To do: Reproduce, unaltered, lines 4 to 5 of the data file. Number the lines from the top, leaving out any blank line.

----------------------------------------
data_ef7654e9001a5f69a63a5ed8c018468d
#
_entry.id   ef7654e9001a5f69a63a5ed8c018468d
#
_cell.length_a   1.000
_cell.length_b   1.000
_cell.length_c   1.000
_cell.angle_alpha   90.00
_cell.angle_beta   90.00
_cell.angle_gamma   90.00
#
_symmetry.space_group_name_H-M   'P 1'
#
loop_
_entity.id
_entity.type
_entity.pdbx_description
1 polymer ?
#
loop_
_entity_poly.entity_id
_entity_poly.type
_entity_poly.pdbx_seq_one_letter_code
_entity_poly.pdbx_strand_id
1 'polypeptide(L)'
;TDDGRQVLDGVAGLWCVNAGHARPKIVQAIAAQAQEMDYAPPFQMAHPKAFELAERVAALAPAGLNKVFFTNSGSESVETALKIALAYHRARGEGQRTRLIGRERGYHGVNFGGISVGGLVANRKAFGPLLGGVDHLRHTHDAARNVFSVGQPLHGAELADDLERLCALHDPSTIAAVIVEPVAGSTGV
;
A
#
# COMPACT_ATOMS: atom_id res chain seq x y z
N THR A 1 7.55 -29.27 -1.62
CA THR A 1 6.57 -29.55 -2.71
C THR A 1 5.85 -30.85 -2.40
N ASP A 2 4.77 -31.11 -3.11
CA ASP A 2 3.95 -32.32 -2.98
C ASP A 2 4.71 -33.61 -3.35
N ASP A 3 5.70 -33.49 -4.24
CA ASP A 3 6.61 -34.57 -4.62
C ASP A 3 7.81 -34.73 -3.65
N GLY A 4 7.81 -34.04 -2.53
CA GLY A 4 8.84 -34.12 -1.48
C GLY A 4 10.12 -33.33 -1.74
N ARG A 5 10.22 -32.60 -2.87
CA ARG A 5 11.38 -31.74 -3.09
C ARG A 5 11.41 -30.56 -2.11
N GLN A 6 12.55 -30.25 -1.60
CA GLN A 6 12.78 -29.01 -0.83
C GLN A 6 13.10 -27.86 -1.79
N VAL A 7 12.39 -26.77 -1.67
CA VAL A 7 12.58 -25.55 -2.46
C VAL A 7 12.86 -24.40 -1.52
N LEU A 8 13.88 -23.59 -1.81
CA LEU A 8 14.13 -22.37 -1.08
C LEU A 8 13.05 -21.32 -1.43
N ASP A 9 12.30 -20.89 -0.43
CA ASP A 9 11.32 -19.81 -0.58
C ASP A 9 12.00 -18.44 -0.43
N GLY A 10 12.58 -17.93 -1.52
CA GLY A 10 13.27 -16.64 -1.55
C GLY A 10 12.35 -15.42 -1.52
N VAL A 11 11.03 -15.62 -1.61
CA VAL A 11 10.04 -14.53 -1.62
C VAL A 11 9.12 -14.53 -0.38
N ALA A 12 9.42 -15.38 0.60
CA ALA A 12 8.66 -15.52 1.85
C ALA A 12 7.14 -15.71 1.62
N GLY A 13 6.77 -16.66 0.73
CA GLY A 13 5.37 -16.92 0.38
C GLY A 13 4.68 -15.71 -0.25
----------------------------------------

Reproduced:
#
_cell.length_a   1.000